DP World ​​Industrial Action Update

Dear Valued Customers & Partners,

Freight & Trade Alliance (FTA) and the Australian Peak Shippers Association (APSA) continue to be in contact with DP World senior management in terms of thy latest  information on the Protected Industrial Action (PIA) impacting their container terminals nationally.

DP World have outlined advice received from the Maritime Union of Australia (MUA) division of the Construction, Forestry, Maritime, Mining and Energy Union (CFMMEU) in terms of work bans and stoppages associated with the PIA for the period Monday 18 December to Monday 8 January 2024.

Full list of upcoming protected industrial actions HERE


The Protected Industrial Action (PIA) that commenced in October 2023 at DP World container terminals in Melbourne, Sydney, Brisbane and Fremantle is having devastating financial impacts on Australian exporters and importers. Impacts are being experienced beyond DP World facilities with other container logistics facilities nationally dealing with additional freight volumes from sub-contracted vessels, limiting the availability of vehicle booking system slots and the allocation of scarce transport assets to manage the landside task.

Recent enterprise agreement negotiations have failed in addressing the impasse and an application to the Fair Work Commission to suspend industrial actions for a cooling off period was dismissed.  This suggests that PIA may continue for an extended period well into the New Year.

From an import perspective, delays and costs are jeopardising business viability and are fueling inflationary pressures across our economy.

From an export perspective, while the Federal Government is justifiably proud of achieving trade liberalisation measures and stabilising the trade relationship with China, this counts for little with a failure to have viable operations at our international containerised sea freight gateways.

Freight & Trade Alliance (FTA) and the Australian Peak Shippers Association (APSA) have prepared the following ‘status report’ on the ongoing Protected Industrial Action (PIA) at DP World container terminals nationally providing 1) a summary of operational impacts (based on member feedback), 2) estimated costs, 3) advocacy and 4) related media.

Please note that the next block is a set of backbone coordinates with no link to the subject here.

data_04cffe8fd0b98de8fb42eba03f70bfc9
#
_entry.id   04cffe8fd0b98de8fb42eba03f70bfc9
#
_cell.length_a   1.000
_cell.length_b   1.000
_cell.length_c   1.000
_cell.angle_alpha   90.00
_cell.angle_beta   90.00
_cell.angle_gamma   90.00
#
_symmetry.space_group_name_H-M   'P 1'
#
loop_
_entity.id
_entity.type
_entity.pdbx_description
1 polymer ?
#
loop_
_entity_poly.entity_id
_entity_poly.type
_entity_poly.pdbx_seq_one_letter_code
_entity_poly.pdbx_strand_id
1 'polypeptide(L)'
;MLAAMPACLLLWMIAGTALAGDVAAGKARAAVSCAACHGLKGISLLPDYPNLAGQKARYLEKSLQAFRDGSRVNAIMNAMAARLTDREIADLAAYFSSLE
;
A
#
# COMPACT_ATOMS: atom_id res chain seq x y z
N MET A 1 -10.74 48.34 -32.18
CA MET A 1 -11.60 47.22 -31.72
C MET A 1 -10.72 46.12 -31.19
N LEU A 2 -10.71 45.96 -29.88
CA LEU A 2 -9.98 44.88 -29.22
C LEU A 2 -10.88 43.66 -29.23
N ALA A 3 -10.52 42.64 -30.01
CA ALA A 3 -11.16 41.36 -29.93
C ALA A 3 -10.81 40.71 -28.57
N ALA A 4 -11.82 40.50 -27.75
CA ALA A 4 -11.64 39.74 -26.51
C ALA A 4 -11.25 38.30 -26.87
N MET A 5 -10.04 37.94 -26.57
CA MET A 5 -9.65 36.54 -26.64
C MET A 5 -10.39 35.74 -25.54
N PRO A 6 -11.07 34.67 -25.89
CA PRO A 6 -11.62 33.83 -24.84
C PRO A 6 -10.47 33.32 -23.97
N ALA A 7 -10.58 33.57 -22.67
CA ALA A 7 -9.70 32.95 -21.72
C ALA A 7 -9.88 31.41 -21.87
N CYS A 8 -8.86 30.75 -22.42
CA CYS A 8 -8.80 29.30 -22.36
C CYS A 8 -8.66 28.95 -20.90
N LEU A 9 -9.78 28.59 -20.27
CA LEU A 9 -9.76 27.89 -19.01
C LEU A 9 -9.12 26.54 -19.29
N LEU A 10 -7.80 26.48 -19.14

DELAYS – vessel delays nationally are adding 2–5 weeks from original schedule – one of many impacts is risking quality deterioration of perishables with insurance claims spiking;
CAPACITY – delays are reducing capacity affecting ability to serve markets (freight rates likely to increase with supply and demand imbalance, compounded by international shipping redeployment due to Red Sea hostilities);
PLANNING – Importers are often working to set deadlines and now it is impossible to forward plan with certainty;
AIRFREIGHT – increased use of airfreight to meet contractual obligations;
DATA – little reliable source of vessel arrivals and cargo availability data exasperating logistics planning;
PORT BYPASS – some vessels bypassing ports – most shipping lines provide an alternate option to return to destination with a subsequent coastal move (this can generate an additional delay of up to 3 weeks) – alternatively a ‘self move’ requires a ‘change of destination’ request to shipping lines (costs sometimes waived) with additional domestic movement cost to be borne by the cargo owner;
BIOSECURITY – the Department of Agriculture, Fisheries & Forestry (DAFF) requirement to book any import inspections for the period 23 Dec to 02 Jan by yesterday (Tuesday 19 Dec) difficulty when container availability is unknown;
SCHEDULE IMPORTER CLOSURES – angst caused by loss of sales due to delays is now being compounded with imminent import costs over the Christmas and New Year period – scheduled shutdown of importer facilities (many through to 8 Jan 2024);
CONTAINER DETENTION – above will cause additional storage (congestion) and container detention (made worse by the fact over 11 days Friday 22 Dec to Monday 1 Jan 2024, most ECPs are only open 3.5 days : some not open until 8 Jan) – delays in loading export containers (including reefers) are also generating detention charges;
ADMINISTRATION – when receiving container detention invoices, extensive administration to unravel and argue waive or reduction of detention;
CONTAINER STAGING – significant difficulties for transport operators to plan labour over the holiday period – staging large volumes of containers over this period to minimise expensive wharf storage charges requires yard operators to drive heavy container forks (Drivers also want Christmas with their families but transport companies are faced with paying double to encourage workers to come in);
YARD CAPACITY – space is at a premium with facilities ‘bursting at the seams’ – importers are arranging for unpack and storage to return container (not all fork jobs / many taking 6 hour per container unpack) – major unplanned costs and limited capacity via sites to support;
ROLLING – significant volumes of export container waiting at port and rail heads due to limited slots and consecutive voyages being rolled;
RAIL – many exporters from regional centres are now staging movements at port due to “cut and run” approach from shipping lines – cost is jeopardising commercial viability on high volume / low value commodities;